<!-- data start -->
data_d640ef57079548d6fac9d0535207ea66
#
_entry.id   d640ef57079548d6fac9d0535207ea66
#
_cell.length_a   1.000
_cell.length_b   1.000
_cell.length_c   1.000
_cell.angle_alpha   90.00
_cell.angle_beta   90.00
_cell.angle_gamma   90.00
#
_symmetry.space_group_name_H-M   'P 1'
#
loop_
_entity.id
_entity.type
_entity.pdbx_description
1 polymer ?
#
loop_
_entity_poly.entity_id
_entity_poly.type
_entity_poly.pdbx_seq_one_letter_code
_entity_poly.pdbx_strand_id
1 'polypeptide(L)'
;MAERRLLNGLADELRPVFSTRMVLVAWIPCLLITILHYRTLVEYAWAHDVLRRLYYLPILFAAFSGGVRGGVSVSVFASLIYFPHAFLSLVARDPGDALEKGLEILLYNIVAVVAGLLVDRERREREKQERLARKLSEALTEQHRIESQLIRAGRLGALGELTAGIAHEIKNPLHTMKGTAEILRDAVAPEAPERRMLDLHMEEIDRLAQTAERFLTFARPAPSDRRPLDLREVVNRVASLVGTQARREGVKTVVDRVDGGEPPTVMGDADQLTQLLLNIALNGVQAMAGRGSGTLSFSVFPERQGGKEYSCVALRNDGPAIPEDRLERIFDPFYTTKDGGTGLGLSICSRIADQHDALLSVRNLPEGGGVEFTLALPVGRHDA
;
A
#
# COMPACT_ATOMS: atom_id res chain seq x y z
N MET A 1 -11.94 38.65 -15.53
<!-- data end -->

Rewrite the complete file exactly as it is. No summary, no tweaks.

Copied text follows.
data_d640ef57079548d6fac9d0535207ea66
#
_entry.id   d640ef57079548d6fac9d0535207ea66
#
_cell.length_a   1.000
_cell.length_b   1.000
_cell.length_c   1.000
_cell.angle_alpha   90.00
_cell.angle_beta   90.00
_cell.angle_gamma   90.00
#
_symmetry.space_group_name_H-M   'P 1'
#
loop_
_entity.id
_entity.type
_entity.pdbx_description
1 polymer ?
#
loop_
_entity_poly.entity_id
_entity_poly.type
_entity_poly.pdbx_seq_one_letter_code
_entity_poly.pdbx_strand_id
1 'polypeptide(L)'
;MAERRLLNGLADELRPVFSTRMVLVAWIPCLLITILHYRTLVEYAWAHDVLRRLYYLPILFAAFSGGVRGGVSVSVFASLIYFPHAFLSLVARDPGDALEKGLEILLYNIVAVVAGLLVDRERREREKQERLARKLSEALTEQHRIESQLIRAGRLGALGELTAGIAHEIKNPLHTMKGTAEILRDAVAPEAPERRMLDLHMEEIDRLAQTAERFLTFARPAPSDRRPLDLREVVNRVASLVGTQARREGVKTVVDRVDGGEPPTVMGDADQLTQLLLNIALNGVQAMAGRGSGTLSFSVFPERQGGKEYSCVALRNDGPAIPEDRLERIFDPFYTTKDGGTGLGLSICSRIADQHDALLSVRNLPEGGGVEFTLALPVGRHDA
;
A
#
# COMPACT_ATOMS: atom_id res chain seq x y z
N MET A 1 -11.94 38.65 -15.53